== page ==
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Geoscientific Model Development An interactive open-access journal of the European Geosciences Union
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https://doi.org/10.5194/gmd-2020-192
© Author(s) 2020. This work is distributed under
the Creative Commons Attribution 4.0 License.
https://doi.org/10.5194/gmd-2020-192
© Author(s) 2020. This work is distributed under
the Creative Commons Attribution 4.0 License.

Submitted as: model description paper 13 Jul 2020

Submitted as: model description paper | 13 Jul 2020

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This preprint has been withdrawn by the authors.

Combining homogeneous and heterogeneous chemistry to model inorganic compounds concentrations in indoor environments: the H2I model (v1.0)

Eve-Agnès Fiorentino1, Henri Wortham1, and Karine Sartelet2 Eve-Agnès Fiorentino et al.
  • 1Laboratory of Environmental Chemistry, CNRS-UMR 7376, Aix-Marseille Université, Marseille, France
  • 2CEREA, Joint Laboratory Ecole des Ponts ParisTech - EdF R&D, Université Paris-Est, Champs-sur-Marne, France

Abstract. Homogeneous reactivity has been extensively studied over the past years through outdoor air-quality simulations. However, indoor atmospheres are known to be largely influenced by another type of chemistry, that is reactivity with surfaces. Despite progress in the understanding of heterogeneous reactions, these remain barely integrated in numerical models. In this paper, a room-scale indoor air-quality (IAQ) model is developed to represent both heterogeneous and homogeneous chemistry. Thanks to the introduction of sorbed species, deposition and surface reactivity are treated as two separate processes, and desorption reactions are incorporated. The simulated concentrations of inorganic species are compared to experimental measurements acquired in a real room, thus allowing to calibrate the model’s undetermined parameters. For the considered experiments durations, the influence of the simulations initial conditions is strong. The model succeeds in simulating correctly the four inorganic species concentrations that were measured, namely NO, NO2, HONO and O3, together with the HOx (HO + HO2) radicals. Each parameter is then varied to estimate its sensitivity and identify the most prevailing processes. The speed of air and building filtration factor are uncertain parameters which appear to have a strong influence, the first one on deposition, and the second one on the control of transport from outdoor. As expected, the NO2 surface hydrolysis plays a key role in the production of secondary species. The secondary production of NO by the reaction of sorbed HONO with sorbed HNO3 stands as an essential component to integrate in IAQ models.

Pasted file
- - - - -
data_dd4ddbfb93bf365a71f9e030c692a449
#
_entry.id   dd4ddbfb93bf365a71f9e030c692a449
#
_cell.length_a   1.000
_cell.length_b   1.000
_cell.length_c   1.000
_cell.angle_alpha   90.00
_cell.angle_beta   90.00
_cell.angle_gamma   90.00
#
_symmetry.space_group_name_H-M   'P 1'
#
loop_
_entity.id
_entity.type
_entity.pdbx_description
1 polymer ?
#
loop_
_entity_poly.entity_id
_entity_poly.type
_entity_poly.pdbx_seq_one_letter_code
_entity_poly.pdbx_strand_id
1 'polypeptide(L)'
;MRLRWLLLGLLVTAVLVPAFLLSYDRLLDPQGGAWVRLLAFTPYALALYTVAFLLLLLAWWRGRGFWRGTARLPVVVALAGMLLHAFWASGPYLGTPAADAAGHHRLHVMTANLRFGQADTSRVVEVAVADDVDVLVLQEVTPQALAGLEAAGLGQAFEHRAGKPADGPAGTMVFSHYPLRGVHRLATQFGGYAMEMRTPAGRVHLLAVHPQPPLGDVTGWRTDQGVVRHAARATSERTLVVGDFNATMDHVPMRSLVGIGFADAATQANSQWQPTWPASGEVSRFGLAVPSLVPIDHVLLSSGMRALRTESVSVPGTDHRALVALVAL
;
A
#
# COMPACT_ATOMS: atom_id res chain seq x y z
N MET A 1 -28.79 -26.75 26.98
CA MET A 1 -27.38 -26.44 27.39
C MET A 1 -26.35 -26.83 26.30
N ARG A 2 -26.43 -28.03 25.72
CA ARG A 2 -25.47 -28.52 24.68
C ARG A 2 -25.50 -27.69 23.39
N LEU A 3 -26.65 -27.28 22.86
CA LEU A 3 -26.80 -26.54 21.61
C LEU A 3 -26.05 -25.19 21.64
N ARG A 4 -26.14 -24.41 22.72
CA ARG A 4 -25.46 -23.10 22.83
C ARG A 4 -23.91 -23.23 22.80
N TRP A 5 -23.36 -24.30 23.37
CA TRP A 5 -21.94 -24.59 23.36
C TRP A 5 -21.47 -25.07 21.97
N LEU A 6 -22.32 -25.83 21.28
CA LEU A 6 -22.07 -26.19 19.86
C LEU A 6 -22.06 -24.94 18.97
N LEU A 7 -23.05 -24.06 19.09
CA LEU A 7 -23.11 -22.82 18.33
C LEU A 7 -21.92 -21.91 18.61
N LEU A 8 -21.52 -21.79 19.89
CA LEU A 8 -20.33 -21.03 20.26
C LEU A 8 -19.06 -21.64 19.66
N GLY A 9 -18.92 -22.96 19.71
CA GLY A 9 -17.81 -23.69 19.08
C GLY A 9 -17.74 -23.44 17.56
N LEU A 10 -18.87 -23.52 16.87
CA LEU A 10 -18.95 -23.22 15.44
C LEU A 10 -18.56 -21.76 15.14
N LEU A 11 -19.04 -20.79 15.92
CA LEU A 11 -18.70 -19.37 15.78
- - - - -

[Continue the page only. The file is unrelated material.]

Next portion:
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Eve-Agnès Fiorentino et al.

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Eve-Agnès Fiorentino et al.

Eve-Agnès Fiorentino et al.

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